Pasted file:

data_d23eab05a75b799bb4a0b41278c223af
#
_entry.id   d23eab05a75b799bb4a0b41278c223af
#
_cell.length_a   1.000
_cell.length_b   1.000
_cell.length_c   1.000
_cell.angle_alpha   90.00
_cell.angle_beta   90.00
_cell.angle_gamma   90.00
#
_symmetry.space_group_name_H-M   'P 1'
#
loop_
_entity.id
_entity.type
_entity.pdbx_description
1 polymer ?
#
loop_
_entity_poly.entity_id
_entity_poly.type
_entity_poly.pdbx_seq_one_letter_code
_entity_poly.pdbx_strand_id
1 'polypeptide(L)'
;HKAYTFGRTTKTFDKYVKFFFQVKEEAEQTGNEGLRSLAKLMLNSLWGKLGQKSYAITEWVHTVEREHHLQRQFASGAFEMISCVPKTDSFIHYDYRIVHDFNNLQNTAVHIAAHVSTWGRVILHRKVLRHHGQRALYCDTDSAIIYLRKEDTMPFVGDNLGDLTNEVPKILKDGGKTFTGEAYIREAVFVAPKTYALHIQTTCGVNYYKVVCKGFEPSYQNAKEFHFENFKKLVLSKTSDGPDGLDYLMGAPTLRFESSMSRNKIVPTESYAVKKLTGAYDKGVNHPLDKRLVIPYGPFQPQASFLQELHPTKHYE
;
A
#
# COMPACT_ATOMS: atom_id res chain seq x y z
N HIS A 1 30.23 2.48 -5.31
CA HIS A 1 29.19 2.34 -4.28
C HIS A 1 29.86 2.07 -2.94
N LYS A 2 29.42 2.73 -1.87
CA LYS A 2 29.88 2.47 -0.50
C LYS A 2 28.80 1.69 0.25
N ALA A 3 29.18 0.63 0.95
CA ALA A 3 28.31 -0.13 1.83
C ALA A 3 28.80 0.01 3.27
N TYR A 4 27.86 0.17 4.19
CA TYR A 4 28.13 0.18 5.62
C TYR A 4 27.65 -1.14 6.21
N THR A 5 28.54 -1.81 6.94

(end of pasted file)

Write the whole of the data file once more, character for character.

data_d23eab05a75b799bb4a0b41278c223af
#
_entry.id   d23eab05a75b799bb4a0b41278c223af
#
_cell.length_a   1.000
_cell.length_b   1.000
_cell.length_c   1.000
_cell.angle_alpha   90.00
_cell.angle_beta   90.00
_cell.angle_gamma   90.00
#
_symmetry.space_group_name_H-M   'P 1'
#
loop_
_entity.id
_entity.type
_entity.pdbx_description
1 polymer ?
#
loop_
_entity_poly.entity_id
_entity_poly.type
_entity_poly.pdbx_seq_one_letter_code
_entity_poly.pdbx_strand_id
1 'polypeptide(L)'
;HKAYTFGRTTKTFDKYVKFFFQVKEEAEQTGNEGLRSLAKLMLNSLWGKLGQKSYAITEWVHTVEREHHLQRQFASGAFEMISCVPKTDSFIHYDYRIVHDFNNLQNTAVHIAAHVSTWGRVILHRKVLRHHGQRALYCDTDSAIIYLRKEDTMPFVGDNLGDLTNEVPKILKDGGKTFTGEAYIREAVFVAPKTYALHIQTTCGVNYYKVVCKGFEPSYQNAKEFHFENFKKLVLSKTSDGPDGLDYLMGAPTLRFESSMSRNKIVPTESYAVKKLTGAYDKGVNHPLDKRLVIPYGPFQPQASFLQELHPTKHYE
;
A
#
# COMPACT_ATOMS: atom_id res chain seq x y z
N HIS A 1 30.23 2.48 -5.31
CA HIS A 1 29.19 2.34 -4.28
C HIS A 1 29.86 2.07 -2.94
N LYS A 2 29.42 2.73 -1.87
CA LYS A 2 29.88 2.47 -0.50
C LYS A 2 28.80 1.69 0.25
N ALA A 3 29.18 0.63 0.95
CA ALA A 3 28.31 -0.13 1.83
C ALA A 3 28.80 0.01 3.27
N TYR A 4 27.86 0.17 4.19
CA TYR A 4 28.13 0.18 5.62
C TYR A 4 27.65 -1.14 6.21
N THR A 5 28.54 -1.81 6.94